Jennifer M. Paine is an Associate Attorney in the Detroit, Michigan office of Cordell & Cordell P.C. She is licensed to practice in Michigan, and has been admitted pro hac vice in Illinois, Ohio, and the United States Court of Federal Claims. Ms. Paine received her BA in English and Mathematics from Albion College and graduated Summa Cum Laude. She received her Juris Doctorate from MSU College of Law and graduated Summa Cum Laude.

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4 comments on “All Pay, No Play: Why do I have to pay child support if I can’t see my kids? (Part 4)

    I last had a weekend with my daughter in 2003. I pay child support and he told her that I was dead. Where did my payments go. She has been moved around from state to state just to keep me away. I found her and she isn’t even with her father. What can I do? Now he is wanting all the back pay before she turns 18 in Oct.

    hi my name is ale

    I was wondering how I can go about this not sure what to do ….

    so my boyfriend is on child support by his first baby mother as they aint together anymore and haven’t been for 6+ years . he(my boyfriend) didn’t even know she had gotten pregnant until just 4yrs ago when his son was already 5 . so what I want to know and get clear is that he pay his child support but the mother of his son does not allow him to see nor speak with his son . I recently found out that she told him that he will never she his son again and that she was going to change her phone number so that my boyfriend wont be able to talk to his son . I am not a mother but I don’t think what she is doing is right .. I am not choosing sides I simply don’t believe that she should be holding his son against him and not let him see nor speak with his son . when he actually WANTS to be in his sons life un like her other(5) baby fathers . what can we do from here ??? I need help or can someone guide me to someone that can help me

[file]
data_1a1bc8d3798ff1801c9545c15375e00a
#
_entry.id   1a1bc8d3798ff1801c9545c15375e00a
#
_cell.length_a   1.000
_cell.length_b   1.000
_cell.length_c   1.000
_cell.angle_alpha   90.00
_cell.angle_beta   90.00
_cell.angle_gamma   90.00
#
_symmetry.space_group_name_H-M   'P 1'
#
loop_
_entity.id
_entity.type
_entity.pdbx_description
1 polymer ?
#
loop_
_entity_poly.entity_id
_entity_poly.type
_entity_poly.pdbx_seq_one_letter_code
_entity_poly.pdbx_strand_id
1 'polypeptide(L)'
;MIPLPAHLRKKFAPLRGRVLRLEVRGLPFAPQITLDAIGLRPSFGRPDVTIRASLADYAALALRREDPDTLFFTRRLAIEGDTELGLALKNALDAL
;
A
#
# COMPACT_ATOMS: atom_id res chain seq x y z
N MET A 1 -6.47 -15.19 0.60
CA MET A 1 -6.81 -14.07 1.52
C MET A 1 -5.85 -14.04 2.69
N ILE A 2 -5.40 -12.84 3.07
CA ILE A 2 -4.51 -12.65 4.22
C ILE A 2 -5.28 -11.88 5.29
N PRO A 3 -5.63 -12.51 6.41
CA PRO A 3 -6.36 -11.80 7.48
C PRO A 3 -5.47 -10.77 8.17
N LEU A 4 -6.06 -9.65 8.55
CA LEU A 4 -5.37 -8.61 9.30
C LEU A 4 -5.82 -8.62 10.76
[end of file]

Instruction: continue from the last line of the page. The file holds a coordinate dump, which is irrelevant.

i dated a girl for 2 months–I broke up with her because she was rude and money hungry-two weeks after the breakup i found out she was pregnant.I had got back with my ex girlfriend and it made her mad.Her parents and her told me i would never see the child–that they didnt want me in his life.I tried to give monetary support–they refused-telling me to stay away.Five yrs later the guilt over took me i started sending money monthly–then she wanted more–saying i wasnt there for 5 years so i owe them–I paid her parents vacation and continued to pay monthly–I have never seen him in person.I m fed up after she got my debit card and splurged i told her i was done.We both live in Alabama–Im at my wits end.I need help.i can t afford to pay back time.My name is not on birth cerificate.I m 100 percent sure he is mine.

    Hey my name is jeremy j. Kirkling i was locked up for 2/1 years in was put on child support the 2 month of being locked when i came home the state sent me a leter saying i need to pay them 10000 my ex will not let me see my child the last thing my ex said was that my child do not need anything from me or me in here life